Dr Rob Buckle, Chief Science Officer at the MRC, said: “In research terms, five years may not seem a long time, but since the MRC launched its strategy for mental health research in 2012 there have been a number of advances in understanding the biological, environmental and psychological factors that influence the development and impact of mental illness.

“Mental health has been and continues to be a priority for the MRC, from funding our researchers to explore the role our genes play in mental health, through understanding brain function and cognitive processes, to developing new digital technologies to help people to live with conditions as challenging as schizophrenia.

“With a significant financial commitment to ensure the UK is at the forefront of new discovery science in mental health, this rebooted strategy sets out how we will further accelerate our understanding of mental illness with the long-term aim of developing new treatments for the prevention of, and early interventions for, mental disorders."

Read the full story on the MRC website.

%PM, %12 %640 %2017 %14:%Apr

On 5 October 2016, the Academy of Medical Sciences and the Pharmacogenetics and Stratified Medicine Network held a FORUM workshop on ‘Health economics for stratified medicine’.

The workshop aimed to explore the ‘value’ of stratified medicines and diagnostics and the evidence base underlying new approaches to economic evaluation.

The discussions at the meeting broadly focused on three main challenges:

(a) consideration of new elements of value;

(b) a new reimbursement model which reflects this value and the needs across different stakeholders; and

(c) different standards of evidence.

Key points of discussion from the workshop included:

 Building a broader definition of value for stratified medicines that incorporates aspects beyond direct health improvements such as reduced switching between treatments, patient ‘trust’ in clinical decisions and ability to work. There should be a drive to better accommodate different stakeholder needs and perceptions of value such as patient preferences.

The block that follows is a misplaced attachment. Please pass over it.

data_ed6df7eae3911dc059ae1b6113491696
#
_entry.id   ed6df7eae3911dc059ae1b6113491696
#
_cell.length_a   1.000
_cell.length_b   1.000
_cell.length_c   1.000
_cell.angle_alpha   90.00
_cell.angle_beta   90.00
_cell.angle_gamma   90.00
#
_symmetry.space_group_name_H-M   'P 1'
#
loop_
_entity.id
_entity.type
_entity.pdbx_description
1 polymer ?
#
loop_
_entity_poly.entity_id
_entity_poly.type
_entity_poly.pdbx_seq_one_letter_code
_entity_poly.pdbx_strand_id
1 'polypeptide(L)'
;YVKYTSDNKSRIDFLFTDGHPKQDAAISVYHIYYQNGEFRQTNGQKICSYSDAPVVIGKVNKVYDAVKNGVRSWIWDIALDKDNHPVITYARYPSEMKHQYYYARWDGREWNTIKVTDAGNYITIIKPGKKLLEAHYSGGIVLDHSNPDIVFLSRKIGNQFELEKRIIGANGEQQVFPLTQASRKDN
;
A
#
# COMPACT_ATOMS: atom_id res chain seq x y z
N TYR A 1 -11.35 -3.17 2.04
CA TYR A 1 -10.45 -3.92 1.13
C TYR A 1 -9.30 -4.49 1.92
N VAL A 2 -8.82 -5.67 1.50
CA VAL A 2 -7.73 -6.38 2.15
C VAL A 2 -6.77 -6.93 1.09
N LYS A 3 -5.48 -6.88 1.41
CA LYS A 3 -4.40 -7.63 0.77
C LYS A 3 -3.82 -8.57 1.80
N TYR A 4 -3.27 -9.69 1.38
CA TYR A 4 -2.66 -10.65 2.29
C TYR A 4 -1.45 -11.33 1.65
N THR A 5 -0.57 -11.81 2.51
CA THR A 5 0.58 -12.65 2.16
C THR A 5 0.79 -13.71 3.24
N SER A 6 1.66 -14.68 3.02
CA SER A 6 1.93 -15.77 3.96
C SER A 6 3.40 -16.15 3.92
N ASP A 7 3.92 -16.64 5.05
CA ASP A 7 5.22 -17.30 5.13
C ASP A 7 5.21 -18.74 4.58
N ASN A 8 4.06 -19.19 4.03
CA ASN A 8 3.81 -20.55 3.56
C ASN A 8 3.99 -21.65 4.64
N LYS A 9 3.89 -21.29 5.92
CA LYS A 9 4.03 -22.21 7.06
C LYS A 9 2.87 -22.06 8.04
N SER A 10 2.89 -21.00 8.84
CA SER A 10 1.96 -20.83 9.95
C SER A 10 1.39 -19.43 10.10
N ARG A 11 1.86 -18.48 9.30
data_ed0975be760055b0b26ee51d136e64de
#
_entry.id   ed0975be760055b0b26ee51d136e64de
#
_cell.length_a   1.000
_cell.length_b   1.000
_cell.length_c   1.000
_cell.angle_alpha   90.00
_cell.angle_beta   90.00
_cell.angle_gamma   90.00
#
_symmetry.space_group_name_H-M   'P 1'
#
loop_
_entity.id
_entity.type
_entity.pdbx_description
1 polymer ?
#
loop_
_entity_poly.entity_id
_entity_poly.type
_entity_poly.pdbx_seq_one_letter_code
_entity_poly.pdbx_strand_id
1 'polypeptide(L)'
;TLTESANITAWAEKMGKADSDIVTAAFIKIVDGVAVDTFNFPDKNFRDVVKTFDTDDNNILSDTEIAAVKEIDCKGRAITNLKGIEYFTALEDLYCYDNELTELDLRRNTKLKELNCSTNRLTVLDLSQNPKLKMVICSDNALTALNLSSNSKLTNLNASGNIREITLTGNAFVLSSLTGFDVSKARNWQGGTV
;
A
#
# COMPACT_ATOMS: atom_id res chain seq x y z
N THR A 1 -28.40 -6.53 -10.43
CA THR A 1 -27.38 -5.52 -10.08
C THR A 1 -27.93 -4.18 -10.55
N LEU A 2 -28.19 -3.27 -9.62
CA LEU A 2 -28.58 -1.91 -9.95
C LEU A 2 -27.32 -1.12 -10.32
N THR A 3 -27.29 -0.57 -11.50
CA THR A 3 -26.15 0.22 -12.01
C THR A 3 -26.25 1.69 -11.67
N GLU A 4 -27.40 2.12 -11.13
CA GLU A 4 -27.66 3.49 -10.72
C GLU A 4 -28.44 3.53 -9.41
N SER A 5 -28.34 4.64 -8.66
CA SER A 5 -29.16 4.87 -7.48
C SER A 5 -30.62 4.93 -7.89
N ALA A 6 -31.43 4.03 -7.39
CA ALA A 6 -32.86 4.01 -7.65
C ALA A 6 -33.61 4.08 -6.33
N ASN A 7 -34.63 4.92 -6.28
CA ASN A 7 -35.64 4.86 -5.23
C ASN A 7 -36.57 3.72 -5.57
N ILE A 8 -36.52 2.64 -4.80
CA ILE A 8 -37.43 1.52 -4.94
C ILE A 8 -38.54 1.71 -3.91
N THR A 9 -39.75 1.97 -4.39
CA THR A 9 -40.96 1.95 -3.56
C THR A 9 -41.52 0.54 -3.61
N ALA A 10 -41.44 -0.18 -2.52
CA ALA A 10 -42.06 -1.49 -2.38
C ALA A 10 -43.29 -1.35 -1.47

 Establishing a robust model for separating the value of a diagnostic and treatment.

 Acceptability of alternative forms of evidence and methodologies used to generate such evidence as there are specific challenges in evidence collection for stratified medicines. It was agreed that there is an important role for academia in working with regulators and policy-makers to explore such methodologies. Better alignment is needed on evidence requirements from regulators, health technology assessment bodies, payers and other key stakeholders to drive patient access and provide clear signals for development programmes.

 Limited evidence generation around diagnostics which complicates assessment of these technologies. It was agreed that alternative forms of evidence should be accepted where required and in general, evidence generation on diagnostics must be better encouraged and incentivised to ensure that there is a robust evidence base underlying their use.

 Ensuring patient access through driving uptake and adoption of stratified innovations in the NHS and establishing flexible pricing and reimbursement models. These models must both reflect the value of an intervention, and the The Academy of Medical Sciences 5 potential evolution in value over time, as well as creating a mechanism by which innovations such as companion and complementary diagnostics, and combination products, can be appropriately evaluated.